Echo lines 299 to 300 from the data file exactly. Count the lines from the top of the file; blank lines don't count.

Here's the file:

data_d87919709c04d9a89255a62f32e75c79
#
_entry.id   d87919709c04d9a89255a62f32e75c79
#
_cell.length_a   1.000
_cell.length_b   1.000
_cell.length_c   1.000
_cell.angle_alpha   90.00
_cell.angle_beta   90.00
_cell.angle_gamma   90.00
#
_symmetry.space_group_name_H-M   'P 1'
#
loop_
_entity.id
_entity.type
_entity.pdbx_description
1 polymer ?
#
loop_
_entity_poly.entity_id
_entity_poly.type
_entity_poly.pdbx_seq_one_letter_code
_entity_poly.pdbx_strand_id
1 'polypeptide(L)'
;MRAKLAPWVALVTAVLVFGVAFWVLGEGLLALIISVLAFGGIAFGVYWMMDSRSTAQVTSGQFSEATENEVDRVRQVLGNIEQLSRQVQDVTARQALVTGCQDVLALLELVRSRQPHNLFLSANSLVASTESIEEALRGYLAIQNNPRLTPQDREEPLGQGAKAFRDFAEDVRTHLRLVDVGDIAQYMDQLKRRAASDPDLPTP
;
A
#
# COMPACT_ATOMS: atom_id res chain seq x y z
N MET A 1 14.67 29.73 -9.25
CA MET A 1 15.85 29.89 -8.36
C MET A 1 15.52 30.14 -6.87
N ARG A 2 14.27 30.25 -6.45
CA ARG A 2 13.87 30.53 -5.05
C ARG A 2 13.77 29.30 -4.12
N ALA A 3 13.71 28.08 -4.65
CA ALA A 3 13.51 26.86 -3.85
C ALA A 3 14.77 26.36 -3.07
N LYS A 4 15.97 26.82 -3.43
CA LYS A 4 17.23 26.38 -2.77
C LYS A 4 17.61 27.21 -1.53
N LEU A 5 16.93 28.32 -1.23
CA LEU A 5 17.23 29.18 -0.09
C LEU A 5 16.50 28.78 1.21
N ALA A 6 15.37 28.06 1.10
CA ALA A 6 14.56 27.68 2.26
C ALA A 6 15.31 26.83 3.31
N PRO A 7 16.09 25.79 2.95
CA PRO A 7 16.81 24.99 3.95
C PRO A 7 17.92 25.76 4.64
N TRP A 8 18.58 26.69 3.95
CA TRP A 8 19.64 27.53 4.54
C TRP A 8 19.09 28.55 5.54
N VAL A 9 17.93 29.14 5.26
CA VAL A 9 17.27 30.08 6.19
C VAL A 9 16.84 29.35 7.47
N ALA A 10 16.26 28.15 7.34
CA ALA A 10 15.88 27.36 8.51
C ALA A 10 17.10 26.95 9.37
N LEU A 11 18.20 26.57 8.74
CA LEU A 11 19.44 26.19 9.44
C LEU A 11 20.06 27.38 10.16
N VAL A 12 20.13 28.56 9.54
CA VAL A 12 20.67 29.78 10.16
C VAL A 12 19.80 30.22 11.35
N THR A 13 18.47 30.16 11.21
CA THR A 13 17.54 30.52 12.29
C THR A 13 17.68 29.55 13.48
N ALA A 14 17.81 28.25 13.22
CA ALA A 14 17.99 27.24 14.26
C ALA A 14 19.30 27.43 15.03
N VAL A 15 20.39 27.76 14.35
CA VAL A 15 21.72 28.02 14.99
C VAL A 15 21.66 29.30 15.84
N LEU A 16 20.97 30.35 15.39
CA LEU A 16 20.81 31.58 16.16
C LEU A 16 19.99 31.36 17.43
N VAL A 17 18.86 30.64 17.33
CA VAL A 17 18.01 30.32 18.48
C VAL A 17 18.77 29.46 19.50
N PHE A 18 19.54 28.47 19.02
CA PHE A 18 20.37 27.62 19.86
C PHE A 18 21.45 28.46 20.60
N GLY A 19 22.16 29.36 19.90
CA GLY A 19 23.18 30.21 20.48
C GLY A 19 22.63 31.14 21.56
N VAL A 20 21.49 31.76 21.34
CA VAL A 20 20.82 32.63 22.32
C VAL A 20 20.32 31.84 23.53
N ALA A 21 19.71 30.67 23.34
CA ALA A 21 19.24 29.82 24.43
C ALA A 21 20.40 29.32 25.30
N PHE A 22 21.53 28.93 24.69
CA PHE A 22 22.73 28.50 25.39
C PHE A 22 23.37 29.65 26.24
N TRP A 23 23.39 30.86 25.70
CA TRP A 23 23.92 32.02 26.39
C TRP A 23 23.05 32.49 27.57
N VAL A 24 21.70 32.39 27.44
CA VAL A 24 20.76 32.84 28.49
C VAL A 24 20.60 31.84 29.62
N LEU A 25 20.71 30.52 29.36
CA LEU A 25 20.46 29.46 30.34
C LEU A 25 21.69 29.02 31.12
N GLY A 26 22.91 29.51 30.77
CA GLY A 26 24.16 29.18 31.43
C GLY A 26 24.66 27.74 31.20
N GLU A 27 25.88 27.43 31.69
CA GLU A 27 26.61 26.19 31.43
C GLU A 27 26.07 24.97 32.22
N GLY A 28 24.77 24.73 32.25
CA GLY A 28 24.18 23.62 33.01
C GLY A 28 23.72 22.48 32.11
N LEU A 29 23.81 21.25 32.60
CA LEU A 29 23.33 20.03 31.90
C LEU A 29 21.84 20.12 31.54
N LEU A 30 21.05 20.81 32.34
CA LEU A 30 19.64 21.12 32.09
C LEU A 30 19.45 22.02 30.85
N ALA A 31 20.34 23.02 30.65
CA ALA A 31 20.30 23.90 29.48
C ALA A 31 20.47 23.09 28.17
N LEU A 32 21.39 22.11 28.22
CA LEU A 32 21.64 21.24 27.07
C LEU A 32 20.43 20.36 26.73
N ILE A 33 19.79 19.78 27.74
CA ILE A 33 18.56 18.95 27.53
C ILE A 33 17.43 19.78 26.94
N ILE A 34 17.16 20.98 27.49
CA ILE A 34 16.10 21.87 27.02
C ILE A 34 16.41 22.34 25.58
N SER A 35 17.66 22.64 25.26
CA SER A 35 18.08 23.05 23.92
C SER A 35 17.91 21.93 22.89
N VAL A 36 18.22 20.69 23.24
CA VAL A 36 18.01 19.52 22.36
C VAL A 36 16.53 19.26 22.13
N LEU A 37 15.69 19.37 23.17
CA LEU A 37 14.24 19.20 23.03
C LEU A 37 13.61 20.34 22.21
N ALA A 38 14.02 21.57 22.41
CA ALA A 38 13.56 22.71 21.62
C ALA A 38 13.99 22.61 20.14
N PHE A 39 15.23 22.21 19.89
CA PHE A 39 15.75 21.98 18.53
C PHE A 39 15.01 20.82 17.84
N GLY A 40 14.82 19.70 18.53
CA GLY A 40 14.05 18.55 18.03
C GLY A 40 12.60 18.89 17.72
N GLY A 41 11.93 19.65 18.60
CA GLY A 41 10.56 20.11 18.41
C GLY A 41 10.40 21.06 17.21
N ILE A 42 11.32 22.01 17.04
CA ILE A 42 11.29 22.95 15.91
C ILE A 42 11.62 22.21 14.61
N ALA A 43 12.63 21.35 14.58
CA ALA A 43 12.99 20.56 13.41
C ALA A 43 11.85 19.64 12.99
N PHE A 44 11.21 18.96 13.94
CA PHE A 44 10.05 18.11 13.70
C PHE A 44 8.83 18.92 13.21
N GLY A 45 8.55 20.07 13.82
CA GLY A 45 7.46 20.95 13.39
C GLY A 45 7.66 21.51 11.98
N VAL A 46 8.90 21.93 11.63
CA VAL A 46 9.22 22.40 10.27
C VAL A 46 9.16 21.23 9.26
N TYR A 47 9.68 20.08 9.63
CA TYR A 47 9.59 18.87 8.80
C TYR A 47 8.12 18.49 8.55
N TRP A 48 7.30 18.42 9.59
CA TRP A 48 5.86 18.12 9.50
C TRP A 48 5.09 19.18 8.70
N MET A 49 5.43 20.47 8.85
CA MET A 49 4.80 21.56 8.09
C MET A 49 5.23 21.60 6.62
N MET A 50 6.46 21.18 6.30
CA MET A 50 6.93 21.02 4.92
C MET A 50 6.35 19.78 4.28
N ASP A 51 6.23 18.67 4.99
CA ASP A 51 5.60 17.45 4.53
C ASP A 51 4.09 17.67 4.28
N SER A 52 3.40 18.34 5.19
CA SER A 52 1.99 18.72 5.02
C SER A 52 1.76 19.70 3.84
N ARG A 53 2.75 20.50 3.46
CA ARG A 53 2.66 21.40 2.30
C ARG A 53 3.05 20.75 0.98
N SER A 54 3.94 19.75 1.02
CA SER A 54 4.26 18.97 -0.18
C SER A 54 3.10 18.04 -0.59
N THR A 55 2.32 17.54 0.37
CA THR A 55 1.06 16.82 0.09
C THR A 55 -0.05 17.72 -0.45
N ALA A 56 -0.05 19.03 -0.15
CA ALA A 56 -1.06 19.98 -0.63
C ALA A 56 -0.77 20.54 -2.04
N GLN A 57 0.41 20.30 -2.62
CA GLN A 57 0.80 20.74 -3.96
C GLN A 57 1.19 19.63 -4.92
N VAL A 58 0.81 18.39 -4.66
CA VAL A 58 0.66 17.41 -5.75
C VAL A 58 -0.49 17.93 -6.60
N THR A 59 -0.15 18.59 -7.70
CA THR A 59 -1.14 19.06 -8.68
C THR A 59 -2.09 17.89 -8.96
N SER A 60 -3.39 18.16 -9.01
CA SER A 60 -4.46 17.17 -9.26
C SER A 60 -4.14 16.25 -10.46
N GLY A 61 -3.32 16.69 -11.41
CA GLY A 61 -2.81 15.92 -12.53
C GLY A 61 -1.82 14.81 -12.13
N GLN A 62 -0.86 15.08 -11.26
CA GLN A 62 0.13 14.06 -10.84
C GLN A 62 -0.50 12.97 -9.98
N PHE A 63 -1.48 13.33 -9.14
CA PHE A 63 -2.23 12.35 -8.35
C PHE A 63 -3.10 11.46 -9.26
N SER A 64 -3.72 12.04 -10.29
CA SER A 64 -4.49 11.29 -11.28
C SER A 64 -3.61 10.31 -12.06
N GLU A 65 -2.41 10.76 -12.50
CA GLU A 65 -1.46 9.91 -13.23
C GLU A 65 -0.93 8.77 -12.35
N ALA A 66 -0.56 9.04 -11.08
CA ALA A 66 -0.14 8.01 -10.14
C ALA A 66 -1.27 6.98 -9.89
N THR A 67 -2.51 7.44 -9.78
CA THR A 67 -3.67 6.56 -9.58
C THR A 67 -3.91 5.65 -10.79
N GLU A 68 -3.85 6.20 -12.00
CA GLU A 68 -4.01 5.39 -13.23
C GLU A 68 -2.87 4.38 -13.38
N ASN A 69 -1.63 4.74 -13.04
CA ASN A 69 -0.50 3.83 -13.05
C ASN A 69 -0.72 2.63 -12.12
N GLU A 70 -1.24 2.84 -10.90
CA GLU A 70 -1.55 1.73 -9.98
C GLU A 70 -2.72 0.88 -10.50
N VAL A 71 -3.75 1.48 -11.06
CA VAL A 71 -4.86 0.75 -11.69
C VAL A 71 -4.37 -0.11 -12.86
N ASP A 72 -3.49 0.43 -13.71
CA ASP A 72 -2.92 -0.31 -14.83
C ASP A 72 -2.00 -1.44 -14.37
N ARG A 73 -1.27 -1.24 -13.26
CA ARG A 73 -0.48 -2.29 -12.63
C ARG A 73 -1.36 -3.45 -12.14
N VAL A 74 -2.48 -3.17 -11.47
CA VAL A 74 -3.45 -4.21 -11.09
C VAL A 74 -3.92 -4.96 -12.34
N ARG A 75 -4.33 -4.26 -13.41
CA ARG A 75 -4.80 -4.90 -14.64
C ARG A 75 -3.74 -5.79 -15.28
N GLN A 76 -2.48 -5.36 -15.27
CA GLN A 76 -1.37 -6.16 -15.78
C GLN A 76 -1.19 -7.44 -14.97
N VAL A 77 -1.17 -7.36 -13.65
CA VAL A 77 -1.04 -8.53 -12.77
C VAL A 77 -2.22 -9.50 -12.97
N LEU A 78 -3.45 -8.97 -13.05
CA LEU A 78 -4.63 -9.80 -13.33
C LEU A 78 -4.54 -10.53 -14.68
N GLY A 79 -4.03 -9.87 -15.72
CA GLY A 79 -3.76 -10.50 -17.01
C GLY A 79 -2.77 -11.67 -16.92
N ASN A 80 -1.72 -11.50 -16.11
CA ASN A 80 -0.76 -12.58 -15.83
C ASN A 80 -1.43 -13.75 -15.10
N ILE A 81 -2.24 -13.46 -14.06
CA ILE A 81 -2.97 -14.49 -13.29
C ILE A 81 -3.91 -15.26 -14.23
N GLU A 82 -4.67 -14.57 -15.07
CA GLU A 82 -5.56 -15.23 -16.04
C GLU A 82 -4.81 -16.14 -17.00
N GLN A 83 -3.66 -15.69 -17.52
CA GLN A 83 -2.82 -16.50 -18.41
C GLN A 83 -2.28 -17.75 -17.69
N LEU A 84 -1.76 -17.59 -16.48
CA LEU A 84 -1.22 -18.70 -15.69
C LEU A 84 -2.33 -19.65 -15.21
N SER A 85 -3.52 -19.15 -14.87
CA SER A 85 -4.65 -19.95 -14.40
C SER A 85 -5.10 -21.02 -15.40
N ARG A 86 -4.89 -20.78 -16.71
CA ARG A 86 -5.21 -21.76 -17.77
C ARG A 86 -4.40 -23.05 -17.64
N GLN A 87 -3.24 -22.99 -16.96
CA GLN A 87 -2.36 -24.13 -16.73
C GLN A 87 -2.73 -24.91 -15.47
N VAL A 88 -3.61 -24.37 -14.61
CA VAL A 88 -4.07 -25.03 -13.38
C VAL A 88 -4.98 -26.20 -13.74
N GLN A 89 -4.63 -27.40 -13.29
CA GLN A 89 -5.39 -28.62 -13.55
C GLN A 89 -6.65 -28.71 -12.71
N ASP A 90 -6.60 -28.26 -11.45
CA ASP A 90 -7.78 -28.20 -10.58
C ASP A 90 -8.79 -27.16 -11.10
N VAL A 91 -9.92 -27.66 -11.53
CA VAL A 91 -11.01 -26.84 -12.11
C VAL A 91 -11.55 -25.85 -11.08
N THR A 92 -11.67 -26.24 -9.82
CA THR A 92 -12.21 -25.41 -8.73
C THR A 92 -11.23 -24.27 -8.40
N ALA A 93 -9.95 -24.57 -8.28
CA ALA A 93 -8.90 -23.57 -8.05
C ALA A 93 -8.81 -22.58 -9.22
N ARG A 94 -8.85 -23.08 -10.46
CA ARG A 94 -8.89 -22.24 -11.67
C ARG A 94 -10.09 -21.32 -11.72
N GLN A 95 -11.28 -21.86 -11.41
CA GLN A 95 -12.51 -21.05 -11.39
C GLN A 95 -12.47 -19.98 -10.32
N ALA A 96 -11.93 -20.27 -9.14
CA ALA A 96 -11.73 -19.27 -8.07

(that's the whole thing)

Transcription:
CA ASP A 90 -7.78 -28.20 -10.58
C ASP A 90 -8.79 -27.16 -11.10